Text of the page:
The Emperor’s goby researches

His Majesty the Emperor of Japan has an interest in goby taxonomy. Because this is part of the Emperor’s private life, it is not a subject of huge interest in Japan, although it gets a prominent mention in his Wikipedia biography. The Imperial Household Agency has compiled a list of his scientific papers on the subject. Here are some key points:

  1. His Majesty’s first article about gobies appeared in 1963, when he was Prince Akihito.
  2. In the researches, His Majesty displays fluency in English and a good grasp of French.
  3. The research, especially the single-author papers published in the 1960s and 1970s, shows that His Majesty grasped problems of goby taxonomy well, and introduced new methods of systematizing goby species which were controversial but have been proven correct by the test of time.
  4. His Majesty assisted in naming the following new species: Pandaka trimaculata (1975), Glossogobius aureus (1975), Glossogobius sparsipapillus (1976), Cristatogobius aurimaculatus (2000), and Cristatogobius rubripectoralis (2003). All of these papers were jointly authored.
  5. In 1992, Science magazine invited him to contribute an article on “early cultivators of science in Japan“.
  6. In the 1990s, two goby species were named after him: Exyrias akihito and Platygobiopsis akihito.
  7. In 2007, a goby genus was named after him, in the family Sicydiinae. It contains the species Akihito vanuatu and Akihito futuna. The authors comment: “The new genus name honors Emperor Akihito for his many contributions to goby systematics and phylogenetic research and is deļ¬ned here as a masculine noun.”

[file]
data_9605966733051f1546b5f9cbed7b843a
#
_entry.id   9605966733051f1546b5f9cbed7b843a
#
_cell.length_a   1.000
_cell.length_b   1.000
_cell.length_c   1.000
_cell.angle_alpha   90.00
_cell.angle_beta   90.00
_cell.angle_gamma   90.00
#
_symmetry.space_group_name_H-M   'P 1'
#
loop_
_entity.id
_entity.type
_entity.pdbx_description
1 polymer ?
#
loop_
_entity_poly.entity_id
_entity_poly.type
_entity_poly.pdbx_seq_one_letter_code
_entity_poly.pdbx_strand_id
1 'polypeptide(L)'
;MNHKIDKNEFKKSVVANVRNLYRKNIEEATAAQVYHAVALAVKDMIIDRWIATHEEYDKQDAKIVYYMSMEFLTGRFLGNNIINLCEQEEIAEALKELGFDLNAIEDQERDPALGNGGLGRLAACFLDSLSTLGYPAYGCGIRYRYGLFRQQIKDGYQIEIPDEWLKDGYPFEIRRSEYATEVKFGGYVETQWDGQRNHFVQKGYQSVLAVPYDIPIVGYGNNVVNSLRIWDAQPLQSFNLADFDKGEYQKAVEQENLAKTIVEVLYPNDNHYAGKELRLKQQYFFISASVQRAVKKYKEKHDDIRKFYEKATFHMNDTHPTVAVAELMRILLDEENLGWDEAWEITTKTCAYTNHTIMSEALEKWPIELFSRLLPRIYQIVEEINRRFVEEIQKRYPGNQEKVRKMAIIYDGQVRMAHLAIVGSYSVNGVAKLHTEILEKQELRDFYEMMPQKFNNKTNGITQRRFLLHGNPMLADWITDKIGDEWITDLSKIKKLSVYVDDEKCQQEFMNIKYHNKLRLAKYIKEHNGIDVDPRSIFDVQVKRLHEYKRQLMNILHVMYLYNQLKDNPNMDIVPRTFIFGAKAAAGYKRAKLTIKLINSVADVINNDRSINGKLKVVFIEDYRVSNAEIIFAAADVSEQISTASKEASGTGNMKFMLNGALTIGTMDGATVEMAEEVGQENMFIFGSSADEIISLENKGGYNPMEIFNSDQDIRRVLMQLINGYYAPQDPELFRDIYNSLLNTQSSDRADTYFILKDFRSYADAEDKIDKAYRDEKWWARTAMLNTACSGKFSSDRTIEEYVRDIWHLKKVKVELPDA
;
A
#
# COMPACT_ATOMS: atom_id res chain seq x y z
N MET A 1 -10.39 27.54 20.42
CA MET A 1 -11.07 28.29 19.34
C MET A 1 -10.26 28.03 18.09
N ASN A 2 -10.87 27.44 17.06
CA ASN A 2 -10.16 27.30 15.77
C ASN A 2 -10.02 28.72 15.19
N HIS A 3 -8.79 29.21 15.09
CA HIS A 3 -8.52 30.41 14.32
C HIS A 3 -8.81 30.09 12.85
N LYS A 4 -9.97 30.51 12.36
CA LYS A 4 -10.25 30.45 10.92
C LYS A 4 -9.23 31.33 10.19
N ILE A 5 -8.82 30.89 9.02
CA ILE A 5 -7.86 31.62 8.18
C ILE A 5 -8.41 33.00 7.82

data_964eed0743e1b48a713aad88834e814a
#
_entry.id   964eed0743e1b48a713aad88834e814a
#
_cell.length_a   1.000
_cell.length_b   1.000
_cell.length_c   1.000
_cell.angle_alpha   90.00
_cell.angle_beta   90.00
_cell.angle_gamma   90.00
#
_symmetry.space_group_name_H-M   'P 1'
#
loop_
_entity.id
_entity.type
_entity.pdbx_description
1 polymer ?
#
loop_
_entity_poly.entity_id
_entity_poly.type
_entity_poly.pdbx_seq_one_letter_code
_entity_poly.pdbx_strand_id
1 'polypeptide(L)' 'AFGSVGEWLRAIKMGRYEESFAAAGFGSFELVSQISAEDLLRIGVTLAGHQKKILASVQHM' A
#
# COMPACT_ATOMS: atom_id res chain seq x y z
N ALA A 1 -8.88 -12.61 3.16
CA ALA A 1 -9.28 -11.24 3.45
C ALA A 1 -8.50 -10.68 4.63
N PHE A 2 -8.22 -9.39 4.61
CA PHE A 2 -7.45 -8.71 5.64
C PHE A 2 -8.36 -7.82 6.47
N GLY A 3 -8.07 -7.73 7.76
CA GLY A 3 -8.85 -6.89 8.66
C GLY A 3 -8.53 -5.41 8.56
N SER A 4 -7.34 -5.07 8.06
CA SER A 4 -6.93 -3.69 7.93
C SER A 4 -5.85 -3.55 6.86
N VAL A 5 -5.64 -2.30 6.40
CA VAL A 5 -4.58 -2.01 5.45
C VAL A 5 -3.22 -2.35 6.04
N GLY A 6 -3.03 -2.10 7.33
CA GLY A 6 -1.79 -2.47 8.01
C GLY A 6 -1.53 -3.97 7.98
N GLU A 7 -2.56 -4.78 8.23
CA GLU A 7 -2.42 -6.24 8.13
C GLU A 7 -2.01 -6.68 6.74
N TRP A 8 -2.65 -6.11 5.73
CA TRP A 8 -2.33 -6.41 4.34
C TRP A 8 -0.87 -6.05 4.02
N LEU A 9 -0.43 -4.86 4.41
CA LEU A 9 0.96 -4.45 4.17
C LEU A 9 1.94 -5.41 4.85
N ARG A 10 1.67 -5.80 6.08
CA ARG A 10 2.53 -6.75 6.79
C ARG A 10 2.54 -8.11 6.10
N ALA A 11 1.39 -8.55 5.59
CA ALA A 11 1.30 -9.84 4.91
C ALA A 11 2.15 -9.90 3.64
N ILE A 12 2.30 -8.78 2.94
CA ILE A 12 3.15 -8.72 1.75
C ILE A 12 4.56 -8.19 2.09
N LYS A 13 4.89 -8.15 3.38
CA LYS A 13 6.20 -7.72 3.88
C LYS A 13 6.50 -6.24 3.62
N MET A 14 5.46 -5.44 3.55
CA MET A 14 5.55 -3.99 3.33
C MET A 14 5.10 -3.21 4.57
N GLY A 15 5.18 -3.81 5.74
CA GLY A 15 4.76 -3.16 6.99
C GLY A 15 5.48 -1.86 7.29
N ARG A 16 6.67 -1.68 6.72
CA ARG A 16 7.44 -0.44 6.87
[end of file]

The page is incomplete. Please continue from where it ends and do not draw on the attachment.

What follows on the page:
8. His Majesty displays an interest in taxonomy generally and the history of science in Japan, and wrote a quite readable English lecture on the subject in 2007.
  9. In 2008, the National Science Museum published a paper on tanuki at the Imperial Palace, which His Majesty coauthored; but I do not see that he had much to do with the research here, as opposed to the goby papers.

I think there is an interesting point to be made in the fact that Prince Charles has spent his free time designing and marketing a line of homeopathic sugar pills while Prince Akihito made legitimate contributions to science.

Posted: February 17th, 2012 | Japan 1 Comment »

One Comment on “The Emperor’s goby researches”

  1. 1 farmer said at 7:22 am on March 5th, 2012:

    Interesting post! Emperor Hirohito was also an avid naturalist. In our area we have a few memorial obelisks from when he visited to see Minakata Kumagusu and went hunting for slime molds and other interesting specimens.